Move to Online Evaluations?

As you probably know, the deans have expressed an interest in replacing the course evaluations that students currently complete with an online tool. Presentations were made to the faculty councils and the Academic Assembly earlier this term, and the AAUP was also asked whether it would support this change. At the first meeting of the AAUP-Management Collaboration Committee this issue was brought up, and we agreed to bring the question to the faculty.

In brief, the advantages of this change, according to the administration, include:
> Large savings in time and resources needed to administer the evaluations,
> Much cheaper processing costs
> More classes could be evaluated
> The evaluations could be completed later in the semester and the results made available sooner following the term.

Some of the concerns we have heard raised include:
> Online evaluations generally receive significantly lower response rates
> The students may not take the evaluations as seriously (think RateMyProfessor)
> Concerns about the security of collected data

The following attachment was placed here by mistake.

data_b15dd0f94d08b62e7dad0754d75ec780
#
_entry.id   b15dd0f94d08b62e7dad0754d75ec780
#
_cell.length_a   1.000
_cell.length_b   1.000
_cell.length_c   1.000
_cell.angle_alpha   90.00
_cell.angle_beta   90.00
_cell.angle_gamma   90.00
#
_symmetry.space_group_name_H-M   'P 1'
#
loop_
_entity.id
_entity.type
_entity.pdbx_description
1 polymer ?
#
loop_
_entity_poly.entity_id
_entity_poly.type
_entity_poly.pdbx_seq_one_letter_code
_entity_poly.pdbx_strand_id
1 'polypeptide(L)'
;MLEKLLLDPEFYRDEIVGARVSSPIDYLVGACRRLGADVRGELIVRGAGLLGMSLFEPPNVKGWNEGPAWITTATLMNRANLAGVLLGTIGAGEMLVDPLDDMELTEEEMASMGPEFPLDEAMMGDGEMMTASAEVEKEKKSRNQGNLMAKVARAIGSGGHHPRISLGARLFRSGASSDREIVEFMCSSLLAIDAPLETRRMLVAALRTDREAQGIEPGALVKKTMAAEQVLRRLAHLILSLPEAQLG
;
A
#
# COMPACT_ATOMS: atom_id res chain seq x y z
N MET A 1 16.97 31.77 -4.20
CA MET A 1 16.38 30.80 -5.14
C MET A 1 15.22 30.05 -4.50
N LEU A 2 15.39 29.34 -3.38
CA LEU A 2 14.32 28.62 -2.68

Should such a change be piloted, the deans have stated that they would explicitly recognize that a new baseline for interpreting the feedback would be needed, as the data may not be directly comparable to data collected in the current format. The language in the P&P could also be strengthened in its indication that personnel decisions are not to be made on the sole basis of student evaluations.

Tentative Agreement on Contract

To all FT Faculty:

The negotiating team reached a Tentative Agreement on Friday.  I have summarized the agreement and I have also attached the specific language changes, in bold, to our Contract.

Here is a summary of the changes:


Salary and Bonus:

A bonus of 2% for next fiscal year, 2012 – 2013, paid ½% December 30, 2011 and 1.5% bonus paid the last pay period in June 2012. The bonus will not be added to your base salary.

On the last day of the 2012-2013 academic year, there shall be a two percent (2%) general wage adjustment in our base salary.

EAP: Each faculty member will have up to $2,020, same as this year; the total benefits payable to all faculty, however, will grow by $25,000 to $284,522.

EAP for travel: Language was modified to clarify that it can be applied to any travel for professional development that is approved by your dean.